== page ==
Hong Kong: The Ideal Place to Experience Chinese New YearArticle by: Chip Conley|@ChipConley
Tue February 26, 2013 | 00:00 AM
Forbes magazine suggested Hong Kong for the Lunar New Year is “one of the world’s 10 best events.” I would beg to differ as I think they’re overstating it, but it definitely makes my “Fest Fifty” list of the 50 best festivals on the planet. What Hong Kong lacks in its Chinese New Year celebration is eclectic surprises, but it makes up for this with an ample amount of pomp and circumstance. As mentioned in my last blog post, while the Chinese New Year (CNY) officially lasts 15 days with the Lantern Festival closing it out, if you want to concentrate your time, focus on the four days – one day before the New Year and the three first days of the New Year.
For New Year’s Eve, hopefully you’re lucky enough to know a Hong Kong family because the home is the habitat for the start of the CNY festivities. Many families visit the fragrant flower markets at Victoria Park in Causeway Bay or Fa Hui Park in Sham Shui Po in Kowloon, so keep that in mind if you’re without a Hong Kong family. In case you’re giving gifts (a popular thing to do this time of the year), the chrysanthemum signifies longevity, the peach blossom is associated with luck, and the kumquat trees represent prosperity.
On New Year’s Day, you could pray for prosperity at a temple (I talk more about a couple of great temple choices in my next blog post) or go see a fortune teller, a Hong Kong CNY tradition. There’s even a Well-Wishing festival for two weeks at Lam Tsuen in Tai Po. Jot down your desires on a piece of paper tied to an orange and throw it up to the artificial tree. The higher it hangs on the tree, the more likely your wish will come true.
On New Year’s Day evening, there’s a parade that snakes through Tsim Sha Tsui with a few dozen floats and lots of performers. It’s a little cheesy, but definitely part of the HK CNY experience. After that, the Central region or Hollywood or Soho locations nearby are packed with revelers in restaurants and bars. Just know that everything is pretty walkable, although you may do some stair climbing as part of Hong Kong’s charm, like San Francisco, is its verticality. Lan Kwai Fong road is particularly popular with the young, the restless, and the fashionable. During the second day, you’re likely to see Lion Dances at hotels and malls and, if you’re hanging out in a hotel, you might consider doing high-tea in the afternoon just to witness the last vestiges of British influence in this metropolis that is veering more and more in the Chinese direction.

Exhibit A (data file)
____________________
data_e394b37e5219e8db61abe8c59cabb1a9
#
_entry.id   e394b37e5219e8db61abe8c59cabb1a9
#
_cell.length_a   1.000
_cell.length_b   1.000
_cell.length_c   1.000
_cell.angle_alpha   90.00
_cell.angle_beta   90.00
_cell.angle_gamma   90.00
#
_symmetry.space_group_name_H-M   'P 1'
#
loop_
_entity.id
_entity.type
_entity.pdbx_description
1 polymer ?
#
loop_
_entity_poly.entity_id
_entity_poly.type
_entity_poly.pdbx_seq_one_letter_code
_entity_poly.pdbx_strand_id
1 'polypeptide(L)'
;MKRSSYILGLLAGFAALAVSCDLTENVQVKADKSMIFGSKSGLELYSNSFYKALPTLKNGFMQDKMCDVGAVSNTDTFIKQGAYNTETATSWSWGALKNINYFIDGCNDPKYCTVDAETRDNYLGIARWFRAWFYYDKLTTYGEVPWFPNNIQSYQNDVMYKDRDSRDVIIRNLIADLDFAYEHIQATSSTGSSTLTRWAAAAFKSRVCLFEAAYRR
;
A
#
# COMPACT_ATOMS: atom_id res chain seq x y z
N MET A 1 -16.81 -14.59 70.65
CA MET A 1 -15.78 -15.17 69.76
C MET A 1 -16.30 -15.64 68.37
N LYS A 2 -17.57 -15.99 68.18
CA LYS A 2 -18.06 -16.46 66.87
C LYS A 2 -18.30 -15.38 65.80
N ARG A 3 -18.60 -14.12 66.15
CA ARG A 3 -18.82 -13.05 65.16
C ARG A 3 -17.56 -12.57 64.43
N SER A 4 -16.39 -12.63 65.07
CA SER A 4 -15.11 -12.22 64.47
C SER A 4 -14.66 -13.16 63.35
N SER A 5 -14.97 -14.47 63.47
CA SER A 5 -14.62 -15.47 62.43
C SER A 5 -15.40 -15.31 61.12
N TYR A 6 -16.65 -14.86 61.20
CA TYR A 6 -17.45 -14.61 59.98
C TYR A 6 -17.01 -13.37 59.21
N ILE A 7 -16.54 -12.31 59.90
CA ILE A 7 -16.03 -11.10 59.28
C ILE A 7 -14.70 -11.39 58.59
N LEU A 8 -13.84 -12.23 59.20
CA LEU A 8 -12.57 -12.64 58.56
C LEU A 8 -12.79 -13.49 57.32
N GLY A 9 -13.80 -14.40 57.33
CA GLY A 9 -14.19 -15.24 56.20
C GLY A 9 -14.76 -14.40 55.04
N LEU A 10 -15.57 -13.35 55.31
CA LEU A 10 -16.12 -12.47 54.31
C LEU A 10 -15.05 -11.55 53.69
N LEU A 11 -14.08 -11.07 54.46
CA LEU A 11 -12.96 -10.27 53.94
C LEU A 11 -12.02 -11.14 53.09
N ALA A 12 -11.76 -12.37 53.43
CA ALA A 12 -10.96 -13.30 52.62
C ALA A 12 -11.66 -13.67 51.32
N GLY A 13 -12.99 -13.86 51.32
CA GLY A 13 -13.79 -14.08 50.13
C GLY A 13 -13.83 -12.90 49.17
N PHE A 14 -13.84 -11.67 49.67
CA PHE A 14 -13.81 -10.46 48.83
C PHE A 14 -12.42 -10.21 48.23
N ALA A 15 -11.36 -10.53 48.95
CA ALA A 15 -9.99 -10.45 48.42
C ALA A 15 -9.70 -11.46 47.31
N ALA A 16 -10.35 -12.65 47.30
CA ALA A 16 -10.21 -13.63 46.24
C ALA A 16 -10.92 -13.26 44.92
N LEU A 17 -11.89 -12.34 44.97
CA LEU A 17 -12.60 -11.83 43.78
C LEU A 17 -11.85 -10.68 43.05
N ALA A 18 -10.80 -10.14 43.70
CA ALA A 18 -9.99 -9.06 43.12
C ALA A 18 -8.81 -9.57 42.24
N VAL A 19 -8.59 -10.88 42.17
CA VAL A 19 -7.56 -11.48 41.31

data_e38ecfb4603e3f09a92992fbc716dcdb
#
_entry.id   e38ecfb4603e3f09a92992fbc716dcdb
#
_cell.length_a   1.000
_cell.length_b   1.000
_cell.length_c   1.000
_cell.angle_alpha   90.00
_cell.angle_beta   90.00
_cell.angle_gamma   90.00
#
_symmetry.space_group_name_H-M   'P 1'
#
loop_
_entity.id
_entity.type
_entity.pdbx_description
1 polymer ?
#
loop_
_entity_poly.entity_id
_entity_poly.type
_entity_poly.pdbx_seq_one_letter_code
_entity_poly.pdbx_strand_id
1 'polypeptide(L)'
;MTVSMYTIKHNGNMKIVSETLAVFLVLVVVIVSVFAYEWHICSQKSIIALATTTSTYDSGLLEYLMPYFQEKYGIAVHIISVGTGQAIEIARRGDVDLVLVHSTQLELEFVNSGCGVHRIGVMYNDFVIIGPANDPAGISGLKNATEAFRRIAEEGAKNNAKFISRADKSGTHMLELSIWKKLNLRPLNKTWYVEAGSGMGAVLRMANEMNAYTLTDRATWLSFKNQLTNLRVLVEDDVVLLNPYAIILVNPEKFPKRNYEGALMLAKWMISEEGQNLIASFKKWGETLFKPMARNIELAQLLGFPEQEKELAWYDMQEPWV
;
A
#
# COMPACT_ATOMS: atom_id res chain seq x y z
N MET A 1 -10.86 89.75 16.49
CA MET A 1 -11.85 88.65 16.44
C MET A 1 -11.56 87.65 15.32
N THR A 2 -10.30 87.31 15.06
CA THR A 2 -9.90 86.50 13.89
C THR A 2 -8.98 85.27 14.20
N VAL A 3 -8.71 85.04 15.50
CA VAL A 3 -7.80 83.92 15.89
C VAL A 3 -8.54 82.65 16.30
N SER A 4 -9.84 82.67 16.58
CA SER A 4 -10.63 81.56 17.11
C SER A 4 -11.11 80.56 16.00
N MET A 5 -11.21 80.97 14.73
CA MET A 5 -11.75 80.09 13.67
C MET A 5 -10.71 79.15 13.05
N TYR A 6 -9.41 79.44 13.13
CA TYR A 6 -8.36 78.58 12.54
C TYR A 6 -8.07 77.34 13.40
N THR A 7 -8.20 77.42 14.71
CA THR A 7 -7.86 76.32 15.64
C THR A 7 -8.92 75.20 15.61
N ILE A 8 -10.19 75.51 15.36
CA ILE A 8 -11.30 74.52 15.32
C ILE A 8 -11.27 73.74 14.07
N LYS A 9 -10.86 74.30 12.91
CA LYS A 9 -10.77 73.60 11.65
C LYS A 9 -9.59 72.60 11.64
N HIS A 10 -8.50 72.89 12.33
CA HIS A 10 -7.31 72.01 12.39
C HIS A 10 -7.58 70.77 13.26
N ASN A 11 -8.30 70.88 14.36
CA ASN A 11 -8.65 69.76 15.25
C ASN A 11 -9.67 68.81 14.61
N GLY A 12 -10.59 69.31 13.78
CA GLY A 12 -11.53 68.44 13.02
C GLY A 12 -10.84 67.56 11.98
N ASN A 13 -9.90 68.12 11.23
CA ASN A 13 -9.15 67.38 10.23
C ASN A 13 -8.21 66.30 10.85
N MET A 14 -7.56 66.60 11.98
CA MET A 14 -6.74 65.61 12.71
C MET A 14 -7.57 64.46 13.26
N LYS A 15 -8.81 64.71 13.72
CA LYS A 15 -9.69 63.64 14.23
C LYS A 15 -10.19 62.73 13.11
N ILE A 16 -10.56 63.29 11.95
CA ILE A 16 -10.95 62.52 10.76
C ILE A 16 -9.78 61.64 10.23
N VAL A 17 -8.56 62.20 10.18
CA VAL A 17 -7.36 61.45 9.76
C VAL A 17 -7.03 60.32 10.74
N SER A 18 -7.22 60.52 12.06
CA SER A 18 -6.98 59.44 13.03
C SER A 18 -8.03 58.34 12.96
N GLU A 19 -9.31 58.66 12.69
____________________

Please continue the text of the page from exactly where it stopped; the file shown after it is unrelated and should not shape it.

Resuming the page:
The highlight of your Hong Kong CNY experience will be the fireworks display over Victoria Harbor on the second evening of the New Year. The best spots for viewing are either the new Tim Ma Park right on the waterfront, the Avenue of the Stars on the Kowloon side across from Hong Kong Island, or on Victoria Peak where you can get a broader perspective of the whole civic celebration. Taking a cab to the top of the peak isn’t very expensive, but it may take you some time if you do it at the last minute as there are a lot of people who crowd up those skinny streets. The secret spot for the best viewing in the downtown Hong Kong area is the rooftop car part of the Marco Polo Hotel.
The crowning event on the third day is the year’s largest horse races (116,000 attendees this year celebrated “lucky money” day there) at the Sha Tin racecourse. The third day on Chinese New Year is more focused on how to accelerate your prosperity. Some locals also told me it’s the day reserved for oneself as part of CNY.
I’m not sure there could be a day for oneself in Hong Kong this time of year as the place is just packed with people, many of them from mainland China as visits to HK were up more than 24% in 2012 compared to the prior year. In fact, the number one complaint I heard from locals during my visit was that all their favorite restaurants and shops were way too crowded and, in fact, some public attractions had to stop selling tickets. With hordes of middle class Chinese folks wanting to experience CNY in Hong Kong for the first time, you can be assured that the whole city will be quite full so make your hotel and airline reservations early.